By now, Wild Ducks know the drill: So sayeth Ellery!

Merriam-Webster dictionary banned in California

I was about to begin this post with the words “Every once in a while, politicians and school boards come up with some truly bizarre edicts.” Then, I would have gone on to report one really whacked out policy…

But in truth, it’s not just ‘once in a while’. In this age of space exploration, cultural pluralism and enlightenment, common sense and fair play have gone out the window like a bat out of — well, you get the idea!

Dispensing with the usual introduction, gaze at an incredulous article:

Dictionaries Banned From Schools – “Not Age Appropriate”

The original story is shorter than this Wild Duck retort. But in case the link no longer works, here’s a thumbnail edition: Based of the complaint of one parent, a Southern California school board pulled Merriam-Webster’s 10th Edition from fourth and fifth grade classrooms because “it is not age appropriate”. The parent was upset that the dictionary did not censor itself. It defined a sexual term.

Oh my gawd! An uncensored dictionary!

Note to whacked out parent: It’s a dictionary, not a Bible! (speaking of Bibles, a dictionary is certainly less obsessed with sex.)

It is a religious zealot or a narrow-minded fanatic who values ignorance and “innocence” over a comprehensive scholastic dictionary. Dictionaries are a repository of language and culture. Not just your language, but the words and phrases that are a product of the world around you. Dictionaries obviously define terms for many activities and things that you might not wish to visit upon your children. Good Gawd, lady! That’s no excuse to keep them under a rock.

Why not ban the definition of “murder”, “diarrhea” and “warts”. We certainly don’t want our kids to be visited by these plagues. Yet, few parents would attempt to shelter them from these definitions.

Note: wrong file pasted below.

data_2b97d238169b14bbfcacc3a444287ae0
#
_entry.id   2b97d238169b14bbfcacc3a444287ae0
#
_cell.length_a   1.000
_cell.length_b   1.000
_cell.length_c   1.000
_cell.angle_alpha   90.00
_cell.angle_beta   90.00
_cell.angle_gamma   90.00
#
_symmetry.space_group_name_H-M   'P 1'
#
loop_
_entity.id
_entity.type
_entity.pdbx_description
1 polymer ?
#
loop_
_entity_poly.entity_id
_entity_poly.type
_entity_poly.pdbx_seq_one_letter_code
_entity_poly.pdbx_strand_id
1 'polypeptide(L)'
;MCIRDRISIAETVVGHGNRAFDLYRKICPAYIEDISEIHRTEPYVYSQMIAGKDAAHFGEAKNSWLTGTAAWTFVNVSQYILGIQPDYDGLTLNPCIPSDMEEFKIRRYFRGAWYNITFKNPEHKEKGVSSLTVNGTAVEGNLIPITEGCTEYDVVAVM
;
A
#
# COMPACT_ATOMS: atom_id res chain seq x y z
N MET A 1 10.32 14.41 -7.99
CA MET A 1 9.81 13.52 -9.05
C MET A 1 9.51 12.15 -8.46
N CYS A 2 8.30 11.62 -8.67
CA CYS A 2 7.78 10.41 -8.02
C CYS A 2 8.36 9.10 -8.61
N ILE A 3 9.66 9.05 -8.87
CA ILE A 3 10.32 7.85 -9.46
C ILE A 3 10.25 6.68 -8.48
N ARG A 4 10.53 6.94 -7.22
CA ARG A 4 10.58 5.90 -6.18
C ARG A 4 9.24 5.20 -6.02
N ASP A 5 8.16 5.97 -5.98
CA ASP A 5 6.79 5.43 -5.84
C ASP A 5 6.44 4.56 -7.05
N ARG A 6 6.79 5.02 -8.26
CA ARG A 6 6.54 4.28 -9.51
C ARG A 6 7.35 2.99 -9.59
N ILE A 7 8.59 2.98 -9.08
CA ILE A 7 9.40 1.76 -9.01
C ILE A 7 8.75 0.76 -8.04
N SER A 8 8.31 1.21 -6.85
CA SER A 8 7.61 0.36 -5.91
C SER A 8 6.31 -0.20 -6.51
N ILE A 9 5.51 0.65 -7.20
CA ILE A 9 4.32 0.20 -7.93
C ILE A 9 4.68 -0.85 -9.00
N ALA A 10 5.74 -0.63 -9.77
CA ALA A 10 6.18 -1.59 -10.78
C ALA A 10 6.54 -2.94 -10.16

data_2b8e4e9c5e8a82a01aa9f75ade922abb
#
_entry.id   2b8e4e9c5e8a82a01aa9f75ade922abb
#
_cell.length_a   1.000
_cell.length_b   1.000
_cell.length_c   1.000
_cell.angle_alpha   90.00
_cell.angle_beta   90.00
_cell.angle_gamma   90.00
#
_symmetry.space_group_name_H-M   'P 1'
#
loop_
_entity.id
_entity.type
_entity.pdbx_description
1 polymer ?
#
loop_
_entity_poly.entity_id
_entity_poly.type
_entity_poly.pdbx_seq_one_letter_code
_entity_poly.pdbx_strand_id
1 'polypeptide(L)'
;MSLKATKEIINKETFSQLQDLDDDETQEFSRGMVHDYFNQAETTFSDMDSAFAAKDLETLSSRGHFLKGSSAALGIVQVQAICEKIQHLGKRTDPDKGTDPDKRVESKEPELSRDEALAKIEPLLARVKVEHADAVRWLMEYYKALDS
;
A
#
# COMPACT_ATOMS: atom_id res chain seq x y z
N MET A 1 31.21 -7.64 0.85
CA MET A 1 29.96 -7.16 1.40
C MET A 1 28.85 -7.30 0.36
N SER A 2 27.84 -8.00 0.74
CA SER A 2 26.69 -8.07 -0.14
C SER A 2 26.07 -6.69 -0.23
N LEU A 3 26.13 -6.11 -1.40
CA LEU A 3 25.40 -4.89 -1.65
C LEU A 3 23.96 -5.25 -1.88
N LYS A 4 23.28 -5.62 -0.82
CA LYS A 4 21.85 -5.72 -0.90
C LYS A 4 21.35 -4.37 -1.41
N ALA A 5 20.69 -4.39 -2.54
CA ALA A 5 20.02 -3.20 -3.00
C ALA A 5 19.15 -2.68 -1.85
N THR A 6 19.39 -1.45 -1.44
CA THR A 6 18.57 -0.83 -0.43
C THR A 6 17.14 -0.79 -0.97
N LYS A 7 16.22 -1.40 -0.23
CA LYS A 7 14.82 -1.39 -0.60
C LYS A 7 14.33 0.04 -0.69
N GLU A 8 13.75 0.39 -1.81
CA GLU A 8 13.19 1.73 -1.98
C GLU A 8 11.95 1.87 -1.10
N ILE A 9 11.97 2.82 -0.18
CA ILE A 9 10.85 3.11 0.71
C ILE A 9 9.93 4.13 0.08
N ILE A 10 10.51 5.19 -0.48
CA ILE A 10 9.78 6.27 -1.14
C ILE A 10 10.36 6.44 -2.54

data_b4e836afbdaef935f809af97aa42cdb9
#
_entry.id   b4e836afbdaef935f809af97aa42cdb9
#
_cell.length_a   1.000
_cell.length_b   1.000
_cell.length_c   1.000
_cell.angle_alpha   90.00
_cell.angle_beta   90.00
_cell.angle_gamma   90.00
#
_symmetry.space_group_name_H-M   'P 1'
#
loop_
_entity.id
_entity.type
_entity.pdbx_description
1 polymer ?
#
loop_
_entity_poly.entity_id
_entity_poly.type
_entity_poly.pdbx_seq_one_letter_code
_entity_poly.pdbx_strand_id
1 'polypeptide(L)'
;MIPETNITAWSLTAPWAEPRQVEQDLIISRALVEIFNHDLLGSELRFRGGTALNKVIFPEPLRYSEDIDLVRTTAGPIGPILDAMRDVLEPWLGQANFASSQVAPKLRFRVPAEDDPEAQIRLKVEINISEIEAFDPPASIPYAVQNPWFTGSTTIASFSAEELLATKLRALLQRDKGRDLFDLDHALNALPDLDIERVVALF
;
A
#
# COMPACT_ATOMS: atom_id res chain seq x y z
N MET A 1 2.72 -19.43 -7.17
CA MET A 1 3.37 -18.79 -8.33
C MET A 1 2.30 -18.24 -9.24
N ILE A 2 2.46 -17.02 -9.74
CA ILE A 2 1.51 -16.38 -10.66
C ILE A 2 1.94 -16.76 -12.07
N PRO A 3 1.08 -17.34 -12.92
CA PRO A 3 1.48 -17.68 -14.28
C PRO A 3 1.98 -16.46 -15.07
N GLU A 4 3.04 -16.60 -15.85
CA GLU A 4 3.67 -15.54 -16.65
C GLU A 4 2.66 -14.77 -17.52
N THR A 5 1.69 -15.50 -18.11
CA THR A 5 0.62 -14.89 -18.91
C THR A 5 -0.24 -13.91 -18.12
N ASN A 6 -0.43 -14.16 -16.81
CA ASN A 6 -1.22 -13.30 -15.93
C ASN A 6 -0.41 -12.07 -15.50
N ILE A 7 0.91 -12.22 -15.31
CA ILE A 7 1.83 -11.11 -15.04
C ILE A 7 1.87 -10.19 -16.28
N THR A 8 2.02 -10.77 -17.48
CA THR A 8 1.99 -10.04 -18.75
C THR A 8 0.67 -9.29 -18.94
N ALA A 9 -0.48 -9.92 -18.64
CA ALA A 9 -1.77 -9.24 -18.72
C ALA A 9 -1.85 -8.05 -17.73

Don’t want your child to experience this? Simply ban it from the dictionary!

Who taught you that information is poisonous? For how long do you want your 5th grader to be ignorant of sex or even its basic terminology? From whom should he or she learn – If not from a dictionary, a school and from family?

Actually, I am more concerned with the response of the school board than with one ignorant parent. To be fair, the board is complaining, but not about the parent! Believe it or not, they are upset at the difficult task ahead. They plan to read the entire dictionary to see if other terms might offend another whacked out parent! Quoting the immortal Homer Simpson, “D’OH!”

Some people fear learning. They believe in the ostrich axiom “ignorance is bliss”. But school boards stand for education – that is, if brains aren’t checked at the door. Why would a school board kowtow to ignorance or fanaticism? Perhaps, the fanatic has a louder voice than the silent majority. Hopefully, parents who want educated offspring are still in the majority.